I’ve been thinking deeply about the need for more people facile with extracting meaning from data - or a “data scientist” for lack of a better term. My friend and colleague Drew Conway developed a useful model for thinking about the attributes of a data scientist. He essentially views this…
I’m not sure I buy the relationship between trust, business and government. Runs completely counter to the kinds of evidence #lessig provides in Republic, Lost.
Also interesting data on NGOs
Data visualization on @knightfdn and Macon Money connections
…It’s not an oxymoron. It’s the title of the just released paper on Evaluating Innovation in the Social Sector. Now available http://www.scribd.com/my_document_collections/2889713
Disrupting Philanthropy discussion video from Somerset House, London, March 2011
Snarkiest Embedded Giving Responses
How did I miss this? From The Atlantic , July/August 2010, @Atlantic
“Every time I go to the supermarket, the checkout person asks me if I would like to donate an extra dollar for children with cancer. I want to support charity, but I don’t want to be confronted like this when I go shopping. What should I say?
H. W., Arlington, Va.
Dear H. W.,
You should say “I’d love to, but I’m late for my massage.” Or “I can’t today, I have to get my Range Rover detailed.” Or, alternatively, “How do I know that you and your fellow Safeway clerks aren’t going to spend the money on hookers and blow?””
Thoughts on Crowds + Digital Public Library
Today’s NYTimes ran three stories that my brain connected into an idea. The paper had a story on a wikileaks-type information site to “hold Obama administration accountable.”It’s really about crowdsourcing information and analysing it with a political agenda - but it’s the crowdsourcing role that interests me.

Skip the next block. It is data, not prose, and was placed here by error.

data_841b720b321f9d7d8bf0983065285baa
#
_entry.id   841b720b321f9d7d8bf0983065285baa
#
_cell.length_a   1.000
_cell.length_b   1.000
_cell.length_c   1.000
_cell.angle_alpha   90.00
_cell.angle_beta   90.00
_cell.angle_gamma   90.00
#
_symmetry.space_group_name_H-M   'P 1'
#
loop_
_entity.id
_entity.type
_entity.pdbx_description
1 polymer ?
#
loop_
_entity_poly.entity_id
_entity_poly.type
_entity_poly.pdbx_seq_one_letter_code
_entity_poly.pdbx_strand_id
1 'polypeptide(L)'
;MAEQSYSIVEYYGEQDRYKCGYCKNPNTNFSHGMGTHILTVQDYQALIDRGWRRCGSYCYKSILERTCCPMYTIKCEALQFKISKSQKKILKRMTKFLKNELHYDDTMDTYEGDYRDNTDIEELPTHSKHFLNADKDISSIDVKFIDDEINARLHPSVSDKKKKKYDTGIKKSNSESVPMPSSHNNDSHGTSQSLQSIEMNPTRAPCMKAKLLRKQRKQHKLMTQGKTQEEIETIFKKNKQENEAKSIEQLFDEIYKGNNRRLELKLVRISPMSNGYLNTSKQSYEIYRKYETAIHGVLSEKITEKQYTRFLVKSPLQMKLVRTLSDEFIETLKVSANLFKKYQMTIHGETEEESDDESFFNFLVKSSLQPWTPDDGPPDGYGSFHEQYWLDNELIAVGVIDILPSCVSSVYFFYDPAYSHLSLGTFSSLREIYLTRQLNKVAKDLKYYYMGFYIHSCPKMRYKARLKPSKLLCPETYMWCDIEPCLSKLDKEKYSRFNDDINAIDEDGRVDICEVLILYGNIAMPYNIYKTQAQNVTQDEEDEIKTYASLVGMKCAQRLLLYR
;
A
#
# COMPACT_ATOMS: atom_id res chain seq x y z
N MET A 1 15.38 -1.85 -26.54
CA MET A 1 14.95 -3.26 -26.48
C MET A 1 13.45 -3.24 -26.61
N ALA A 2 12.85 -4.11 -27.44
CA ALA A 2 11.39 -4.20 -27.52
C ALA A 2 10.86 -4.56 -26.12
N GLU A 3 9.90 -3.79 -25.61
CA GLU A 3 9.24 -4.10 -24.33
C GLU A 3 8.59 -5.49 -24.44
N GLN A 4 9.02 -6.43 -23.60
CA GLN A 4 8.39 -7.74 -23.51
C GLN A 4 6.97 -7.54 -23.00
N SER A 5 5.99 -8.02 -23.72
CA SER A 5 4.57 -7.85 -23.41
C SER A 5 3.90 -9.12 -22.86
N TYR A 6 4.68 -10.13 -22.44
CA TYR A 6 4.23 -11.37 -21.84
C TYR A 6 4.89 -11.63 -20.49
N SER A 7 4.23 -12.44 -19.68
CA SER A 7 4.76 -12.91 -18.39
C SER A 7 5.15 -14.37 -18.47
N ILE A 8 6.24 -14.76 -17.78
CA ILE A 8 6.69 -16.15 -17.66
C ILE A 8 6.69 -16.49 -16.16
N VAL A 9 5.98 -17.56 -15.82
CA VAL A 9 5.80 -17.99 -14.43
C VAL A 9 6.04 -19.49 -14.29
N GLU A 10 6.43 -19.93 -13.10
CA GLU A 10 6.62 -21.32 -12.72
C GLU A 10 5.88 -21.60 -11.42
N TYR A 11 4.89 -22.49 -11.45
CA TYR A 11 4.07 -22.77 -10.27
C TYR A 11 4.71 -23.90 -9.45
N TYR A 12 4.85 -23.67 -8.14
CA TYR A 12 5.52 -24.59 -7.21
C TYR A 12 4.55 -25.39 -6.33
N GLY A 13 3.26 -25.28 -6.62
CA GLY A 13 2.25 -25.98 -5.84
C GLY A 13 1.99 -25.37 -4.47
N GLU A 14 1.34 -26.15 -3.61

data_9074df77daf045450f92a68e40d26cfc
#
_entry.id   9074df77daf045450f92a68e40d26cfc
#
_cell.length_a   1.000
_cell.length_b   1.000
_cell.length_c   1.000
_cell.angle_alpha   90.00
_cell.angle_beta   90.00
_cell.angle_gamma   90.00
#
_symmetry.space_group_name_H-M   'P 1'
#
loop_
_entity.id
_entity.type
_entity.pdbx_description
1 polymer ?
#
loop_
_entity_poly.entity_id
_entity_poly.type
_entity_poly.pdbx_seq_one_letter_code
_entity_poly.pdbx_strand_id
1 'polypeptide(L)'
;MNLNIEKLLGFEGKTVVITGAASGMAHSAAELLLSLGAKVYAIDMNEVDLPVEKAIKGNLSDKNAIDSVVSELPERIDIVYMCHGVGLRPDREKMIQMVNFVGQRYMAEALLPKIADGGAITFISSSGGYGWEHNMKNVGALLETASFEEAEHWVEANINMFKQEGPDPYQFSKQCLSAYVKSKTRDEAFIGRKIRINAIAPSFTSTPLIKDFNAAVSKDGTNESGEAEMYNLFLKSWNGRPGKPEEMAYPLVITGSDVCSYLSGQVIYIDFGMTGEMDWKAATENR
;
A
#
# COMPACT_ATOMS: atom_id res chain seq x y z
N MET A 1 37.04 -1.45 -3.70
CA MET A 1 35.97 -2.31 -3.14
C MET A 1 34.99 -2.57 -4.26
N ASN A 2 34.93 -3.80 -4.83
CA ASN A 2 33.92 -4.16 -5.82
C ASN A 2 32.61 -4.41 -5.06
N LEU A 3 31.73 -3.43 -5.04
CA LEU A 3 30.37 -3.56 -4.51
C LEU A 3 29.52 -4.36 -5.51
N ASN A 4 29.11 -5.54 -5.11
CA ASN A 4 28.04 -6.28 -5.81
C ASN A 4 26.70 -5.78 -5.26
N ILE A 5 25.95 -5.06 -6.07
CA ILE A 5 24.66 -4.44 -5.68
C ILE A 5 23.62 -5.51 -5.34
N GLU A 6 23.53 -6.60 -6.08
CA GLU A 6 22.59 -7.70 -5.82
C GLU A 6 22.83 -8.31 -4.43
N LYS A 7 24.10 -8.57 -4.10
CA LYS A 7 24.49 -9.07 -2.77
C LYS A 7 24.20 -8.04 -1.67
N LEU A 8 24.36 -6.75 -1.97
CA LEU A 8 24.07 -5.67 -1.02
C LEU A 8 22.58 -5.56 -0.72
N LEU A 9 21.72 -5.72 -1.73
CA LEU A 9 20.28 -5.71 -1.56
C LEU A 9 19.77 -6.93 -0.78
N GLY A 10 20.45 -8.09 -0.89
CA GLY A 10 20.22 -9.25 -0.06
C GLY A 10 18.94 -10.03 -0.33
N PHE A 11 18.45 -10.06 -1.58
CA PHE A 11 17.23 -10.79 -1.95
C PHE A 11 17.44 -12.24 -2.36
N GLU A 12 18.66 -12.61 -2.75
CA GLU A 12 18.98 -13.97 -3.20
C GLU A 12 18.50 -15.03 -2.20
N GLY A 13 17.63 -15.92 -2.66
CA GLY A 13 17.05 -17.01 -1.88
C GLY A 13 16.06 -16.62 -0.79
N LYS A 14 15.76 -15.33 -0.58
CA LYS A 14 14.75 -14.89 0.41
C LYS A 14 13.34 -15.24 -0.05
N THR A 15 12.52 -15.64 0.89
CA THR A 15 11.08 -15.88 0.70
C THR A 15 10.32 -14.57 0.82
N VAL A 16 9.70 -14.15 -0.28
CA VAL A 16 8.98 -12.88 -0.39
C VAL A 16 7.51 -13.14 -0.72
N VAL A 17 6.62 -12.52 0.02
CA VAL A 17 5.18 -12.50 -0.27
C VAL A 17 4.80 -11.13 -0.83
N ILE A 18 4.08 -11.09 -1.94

They had an OP-ED on a new IRS designation for nonprofits that do political advocacy that would have to reveal their donors.
And they had a piece on the impact of the Court decision against Google Books might have on a noncommercial Digital Public Library. One line in this jumped out at me - “Meanwhile, others are chipping away at the millions of orphans [books], trying to find rights holders and to determine which books have fallen into the public domain.”
These ideas all came together fore me as these questions “Can we use the crowds to find the rights holders to these orphan books? Is there a role for a digitally enabled crowd in creating this type of public resource? An Ushahidi of rights sleuths and “title sourcerers? And can we think of changes to 501c code of the IRS that take advantage of the power of digital crowds to create public goods, not just benefit from them?”
I’m a big fan of the Digital Public Library idea and hope that the funders and institutions involved will engage the public in ways that recognize the power of the crowds and feedback to build the library, not just benefit from it.